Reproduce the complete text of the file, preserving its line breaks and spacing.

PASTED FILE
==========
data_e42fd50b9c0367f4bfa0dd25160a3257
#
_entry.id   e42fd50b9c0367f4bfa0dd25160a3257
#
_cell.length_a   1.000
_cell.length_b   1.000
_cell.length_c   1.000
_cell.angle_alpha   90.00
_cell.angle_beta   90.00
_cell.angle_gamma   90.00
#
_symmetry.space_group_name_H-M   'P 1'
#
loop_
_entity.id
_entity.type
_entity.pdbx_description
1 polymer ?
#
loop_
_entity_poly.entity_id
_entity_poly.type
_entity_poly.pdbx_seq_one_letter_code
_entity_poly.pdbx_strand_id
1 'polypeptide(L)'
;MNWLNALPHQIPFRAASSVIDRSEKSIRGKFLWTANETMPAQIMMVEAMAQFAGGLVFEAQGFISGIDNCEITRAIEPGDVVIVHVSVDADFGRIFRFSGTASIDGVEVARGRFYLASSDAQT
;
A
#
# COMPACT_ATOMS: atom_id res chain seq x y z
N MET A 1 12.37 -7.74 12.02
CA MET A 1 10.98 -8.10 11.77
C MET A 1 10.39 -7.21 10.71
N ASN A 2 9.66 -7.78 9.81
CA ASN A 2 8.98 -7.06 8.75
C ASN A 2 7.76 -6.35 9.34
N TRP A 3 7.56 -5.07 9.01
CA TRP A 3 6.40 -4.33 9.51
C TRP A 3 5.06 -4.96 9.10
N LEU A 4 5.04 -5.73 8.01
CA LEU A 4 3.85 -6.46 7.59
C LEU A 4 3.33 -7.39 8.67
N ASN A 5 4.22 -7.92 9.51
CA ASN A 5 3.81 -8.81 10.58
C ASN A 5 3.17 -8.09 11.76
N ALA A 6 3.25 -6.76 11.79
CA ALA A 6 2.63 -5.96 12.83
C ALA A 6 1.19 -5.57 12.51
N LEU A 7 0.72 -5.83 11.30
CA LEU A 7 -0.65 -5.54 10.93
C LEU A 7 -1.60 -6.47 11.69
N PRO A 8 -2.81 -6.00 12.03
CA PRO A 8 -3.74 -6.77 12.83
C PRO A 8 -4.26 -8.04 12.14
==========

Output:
data_e42fd50b9c0367f4bfa0dd25160a3257
#
_entry.id   e42fd50b9c0367f4bfa0dd25160a3257
#
_cell.length_a   1.000
_cell.length_b   1.000
_cell.length_c   1.000
_cell.angle_alpha   90.00
_cell.angle_beta   90.00
_cell.angle_gamma   90.00
#
_symmetry.space_group_name_H-M   'P 1'
#
loop_
_entity.id
_entity.type
_entity.pdbx_description
1 polymer ?
#
loop_
_entity_poly.entity_id
_entity_poly.type
_entity_poly.pdbx_seq_one_letter_code
_entity_poly.pdbx_strand_id
1 'polypeptide(L)'
;MNWLNALPHQIPFRAASSVIDRSEKSIRGKFLWTANETMPAQIMMVEAMAQFAGGLVFEAQGFISGIDNCEITRAIEPGDVVIVHVSVDADFGRIFRFSGTASIDGVEVARGRFYLASSDAQT
;
A
#
# COMPACT_ATOMS: atom_id res chain seq x y z
N MET A 1 12.37 -7.74 12.02
CA MET A 1 10.98 -8.10 11.77
C MET A 1 10.39 -7.21 10.71
N ASN A 2 9.66 -7.78 9.81
CA ASN A 2 8.98 -7.06 8.75
C ASN A 2 7.76 -6.35 9.34
N TRP A 3 7.56 -5.07 9.01
CA TRP A 3 6.40 -4.33 9.51
C TRP A 3 5.06 -4.96 9.10
N LEU A 4 5.04 -5.73 8.01
CA LEU A 4 3.85 -6.46 7.59
C LEU A 4 3.33 -7.39 8.67
N ASN A 5 4.22 -7.92 9.51
CA ASN A 5 3.81 -8.81 10.58
C ASN A 5 3.17 -8.09 11.76
N ALA A 6 3.25 -6.76 11.79
CA ALA A 6 2.63 -5.96 12.83
C ALA A 6 1.19 -5.57 12.51
N LEU A 7 0.72 -5.83 11.30
CA LEU A 7 -0.65 -5.54 10.93
C LEU A 7 -1.60 -6.47 11.69
N PRO A 8 -2.81 -6.00 12.03
CA PRO A 8 -3.74 -6.77 12.83
C PRO A 8 -4.26 -8.04 12.14